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Shining Light in a Dark World

Shining Light in a Dark World

Alumni couple credit Moody education for preparing them to proclaim Christ in restricted-access countries for 13 years
  • June 30, 2023
  • ~ 5 minute read

William and Anne currently serve in a Muslim-majority country in North Africa.

* pseudonyms

by Jeff Smith

About 20 years ago, William* was contentedly enjoying an idyllic existence in New Zealand, one of the most scenic nations on the planet. About 10,000 miles away, Anne* was a missionary kid happily immersed with her life in West Africa. That same year, each sensed an unexpected call to leave the comforts of their familiar surroundings and travel halfway around the world to attend Moody Bible Institute in Chicago.

At times William and Anne wondered why God led them so far away from their families to the sprawling urban environment of the Windy City. But they faithfully continued following His leading, eventually meeting each other, falling in love, graduating, uniting in marriage, and pursuing God’s purposes on the mission field.

After 13 years of sharing the gospel in two of the world’s hardest-to-reach countries, William* and Anne* are more grateful than ever that God guided them to Moody. William earned his BA in Teaching English to Speakers of Other Languages (TESOL). Anne graduated the same year with a BA in Linguistics.

“The training was very realistic,” William says. “We had a lot of teachers who told it like it is. We had to study (missionary) relationships and do case studies of (mission) teams gone bad. That’s really good study for field preparation and is helpful to know as students. I see a lot of Moodies able to go longer overseas than a lot of people because the training is helpful and the mental and spiritual preparation is important. We’re looking at it like the theology of suffering.”

William and Anne were first sent by a missions organization to teach English at a university in Southeast Asia for four years. After a brief home assignment, they have taught college English for seven years in a country in North Africa. William and Anne have served in two of the world’s most closed regions; Christianity is illegal for nationals in both countries, and evangelism and outreach are prohibited.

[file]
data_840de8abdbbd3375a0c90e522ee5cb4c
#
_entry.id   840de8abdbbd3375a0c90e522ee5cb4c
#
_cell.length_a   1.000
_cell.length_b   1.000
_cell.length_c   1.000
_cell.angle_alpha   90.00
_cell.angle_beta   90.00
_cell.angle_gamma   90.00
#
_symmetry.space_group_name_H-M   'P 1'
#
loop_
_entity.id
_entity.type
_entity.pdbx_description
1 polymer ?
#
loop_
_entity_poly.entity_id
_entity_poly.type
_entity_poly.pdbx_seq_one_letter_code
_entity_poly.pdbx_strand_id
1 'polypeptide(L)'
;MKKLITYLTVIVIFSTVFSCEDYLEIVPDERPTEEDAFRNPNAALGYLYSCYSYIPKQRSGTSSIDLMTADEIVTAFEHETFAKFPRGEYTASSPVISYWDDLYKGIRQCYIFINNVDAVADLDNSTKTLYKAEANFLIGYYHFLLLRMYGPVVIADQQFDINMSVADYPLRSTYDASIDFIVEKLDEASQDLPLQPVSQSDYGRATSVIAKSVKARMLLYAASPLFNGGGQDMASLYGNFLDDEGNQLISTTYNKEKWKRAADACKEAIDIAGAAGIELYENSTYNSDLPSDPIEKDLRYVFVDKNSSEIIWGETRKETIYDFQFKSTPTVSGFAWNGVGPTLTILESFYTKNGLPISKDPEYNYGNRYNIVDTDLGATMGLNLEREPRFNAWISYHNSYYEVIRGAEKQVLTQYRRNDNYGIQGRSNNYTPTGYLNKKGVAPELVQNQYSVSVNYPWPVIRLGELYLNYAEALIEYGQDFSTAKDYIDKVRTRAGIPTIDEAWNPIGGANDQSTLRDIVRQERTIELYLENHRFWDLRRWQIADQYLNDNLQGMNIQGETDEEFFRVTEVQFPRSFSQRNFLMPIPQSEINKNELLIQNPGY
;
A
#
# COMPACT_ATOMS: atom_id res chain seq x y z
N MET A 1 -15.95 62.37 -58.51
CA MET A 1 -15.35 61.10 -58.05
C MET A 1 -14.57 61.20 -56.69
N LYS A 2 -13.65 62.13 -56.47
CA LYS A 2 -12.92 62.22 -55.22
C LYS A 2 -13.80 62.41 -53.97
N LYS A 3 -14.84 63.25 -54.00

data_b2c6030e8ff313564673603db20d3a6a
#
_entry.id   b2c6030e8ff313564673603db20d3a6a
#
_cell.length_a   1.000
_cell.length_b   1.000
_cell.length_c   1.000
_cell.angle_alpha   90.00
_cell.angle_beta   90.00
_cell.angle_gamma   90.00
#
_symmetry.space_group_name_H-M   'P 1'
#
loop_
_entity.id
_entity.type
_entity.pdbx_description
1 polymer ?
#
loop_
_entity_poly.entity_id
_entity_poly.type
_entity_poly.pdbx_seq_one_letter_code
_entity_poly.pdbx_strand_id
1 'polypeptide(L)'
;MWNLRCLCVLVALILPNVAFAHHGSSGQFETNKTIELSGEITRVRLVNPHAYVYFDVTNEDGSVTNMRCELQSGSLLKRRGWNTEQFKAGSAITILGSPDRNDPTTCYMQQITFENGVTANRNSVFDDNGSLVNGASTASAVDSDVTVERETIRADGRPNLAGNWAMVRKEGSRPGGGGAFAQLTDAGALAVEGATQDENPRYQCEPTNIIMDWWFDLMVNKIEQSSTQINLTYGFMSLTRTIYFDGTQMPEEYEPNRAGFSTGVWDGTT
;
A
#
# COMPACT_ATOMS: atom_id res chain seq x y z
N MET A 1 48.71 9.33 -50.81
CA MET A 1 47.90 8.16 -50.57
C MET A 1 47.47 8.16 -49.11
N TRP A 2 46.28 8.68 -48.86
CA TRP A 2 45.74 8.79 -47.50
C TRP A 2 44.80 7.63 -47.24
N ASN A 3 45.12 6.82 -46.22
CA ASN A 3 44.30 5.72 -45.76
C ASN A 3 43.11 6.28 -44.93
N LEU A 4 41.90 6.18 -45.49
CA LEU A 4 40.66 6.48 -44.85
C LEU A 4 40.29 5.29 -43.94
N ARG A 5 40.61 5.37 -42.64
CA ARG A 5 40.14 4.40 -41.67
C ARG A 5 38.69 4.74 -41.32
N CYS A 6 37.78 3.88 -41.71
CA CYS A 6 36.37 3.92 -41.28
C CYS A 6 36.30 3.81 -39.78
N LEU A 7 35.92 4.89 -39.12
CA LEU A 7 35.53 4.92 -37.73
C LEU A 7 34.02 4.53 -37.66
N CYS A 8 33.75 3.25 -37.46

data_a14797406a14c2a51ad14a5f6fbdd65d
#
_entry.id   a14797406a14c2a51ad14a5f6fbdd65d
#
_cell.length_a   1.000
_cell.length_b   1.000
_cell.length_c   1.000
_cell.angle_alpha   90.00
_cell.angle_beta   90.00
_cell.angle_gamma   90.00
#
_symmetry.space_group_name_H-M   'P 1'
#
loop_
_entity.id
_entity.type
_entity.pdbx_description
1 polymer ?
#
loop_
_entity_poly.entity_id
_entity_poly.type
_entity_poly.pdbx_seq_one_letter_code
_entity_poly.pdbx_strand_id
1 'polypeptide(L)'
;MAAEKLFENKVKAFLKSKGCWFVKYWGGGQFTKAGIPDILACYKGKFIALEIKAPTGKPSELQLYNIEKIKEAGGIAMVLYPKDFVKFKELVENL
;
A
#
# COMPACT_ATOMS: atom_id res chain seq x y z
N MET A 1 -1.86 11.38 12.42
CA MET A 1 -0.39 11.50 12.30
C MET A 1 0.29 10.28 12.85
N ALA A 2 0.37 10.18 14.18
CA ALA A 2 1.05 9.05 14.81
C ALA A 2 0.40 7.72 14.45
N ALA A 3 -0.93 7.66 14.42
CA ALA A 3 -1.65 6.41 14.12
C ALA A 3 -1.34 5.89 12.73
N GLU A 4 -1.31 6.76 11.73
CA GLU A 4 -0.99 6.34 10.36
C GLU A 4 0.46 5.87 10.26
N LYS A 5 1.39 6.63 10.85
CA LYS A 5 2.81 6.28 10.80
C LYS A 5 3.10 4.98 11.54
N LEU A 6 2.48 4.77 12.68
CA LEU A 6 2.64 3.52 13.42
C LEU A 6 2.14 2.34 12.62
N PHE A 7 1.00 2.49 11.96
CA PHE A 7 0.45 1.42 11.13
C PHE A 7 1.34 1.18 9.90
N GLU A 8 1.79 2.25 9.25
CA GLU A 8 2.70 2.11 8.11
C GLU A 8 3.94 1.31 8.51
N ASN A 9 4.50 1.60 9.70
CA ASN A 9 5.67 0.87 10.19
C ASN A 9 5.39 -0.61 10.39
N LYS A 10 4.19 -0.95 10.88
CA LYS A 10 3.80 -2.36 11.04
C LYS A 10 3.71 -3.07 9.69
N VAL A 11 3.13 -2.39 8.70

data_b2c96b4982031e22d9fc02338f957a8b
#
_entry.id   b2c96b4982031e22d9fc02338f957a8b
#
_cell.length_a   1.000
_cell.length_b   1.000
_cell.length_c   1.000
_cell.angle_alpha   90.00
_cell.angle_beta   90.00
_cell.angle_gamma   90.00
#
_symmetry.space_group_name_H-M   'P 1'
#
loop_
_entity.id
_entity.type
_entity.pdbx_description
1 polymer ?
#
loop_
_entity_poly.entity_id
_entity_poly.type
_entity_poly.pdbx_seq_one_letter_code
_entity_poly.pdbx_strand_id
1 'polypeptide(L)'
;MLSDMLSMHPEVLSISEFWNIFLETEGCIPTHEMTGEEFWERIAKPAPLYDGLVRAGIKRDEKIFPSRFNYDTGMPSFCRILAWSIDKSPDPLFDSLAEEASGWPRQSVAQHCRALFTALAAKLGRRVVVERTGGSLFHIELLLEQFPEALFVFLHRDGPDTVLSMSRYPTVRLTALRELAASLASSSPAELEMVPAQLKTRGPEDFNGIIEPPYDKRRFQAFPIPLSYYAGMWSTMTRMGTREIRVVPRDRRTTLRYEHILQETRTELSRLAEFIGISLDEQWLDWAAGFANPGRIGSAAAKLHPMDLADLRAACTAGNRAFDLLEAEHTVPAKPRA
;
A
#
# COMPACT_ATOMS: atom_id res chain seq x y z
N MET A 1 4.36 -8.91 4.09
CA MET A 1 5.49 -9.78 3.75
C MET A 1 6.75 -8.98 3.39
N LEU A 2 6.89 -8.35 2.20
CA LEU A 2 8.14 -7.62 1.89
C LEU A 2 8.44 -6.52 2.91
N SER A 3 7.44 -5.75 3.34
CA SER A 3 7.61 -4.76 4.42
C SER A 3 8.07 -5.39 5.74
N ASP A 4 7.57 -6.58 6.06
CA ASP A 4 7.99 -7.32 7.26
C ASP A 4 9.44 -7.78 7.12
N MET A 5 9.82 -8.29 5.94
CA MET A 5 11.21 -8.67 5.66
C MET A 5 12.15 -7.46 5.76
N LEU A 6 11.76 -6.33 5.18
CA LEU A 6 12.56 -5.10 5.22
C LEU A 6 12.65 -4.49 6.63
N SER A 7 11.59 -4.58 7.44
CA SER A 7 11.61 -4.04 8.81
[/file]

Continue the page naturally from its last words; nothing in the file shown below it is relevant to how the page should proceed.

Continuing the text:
William and Anne share the good news of Christ through discreet one-on-one conversations with locals and by living as salt and light in their day-to-day lives.

Lessons from the classroom

Looking back at their ministries in Southeast Asia and now North Africa, William and Anne say the biblical perspective taught in their classes at Moody was important to readying them for these difficult mission fields.

“Taking classes from Dr. Samuel Naaman and Dr. Kyeong-Sook Park in Intercultural Studies was helpful to try to look at what in our sharing is from western culture and what is pure truth,” William says, “not communicating images of ourselves but images of the Father.”

Dr. Timothy Sisk, professor of Intercultural Studies and dean of faculty, says his department’s classes also enable future missionaries like William and Anne to strike a delicate balance. In William and Anne’s case, they hold secular jobs overseas that allow them to live and share Christ in a restricted-access country.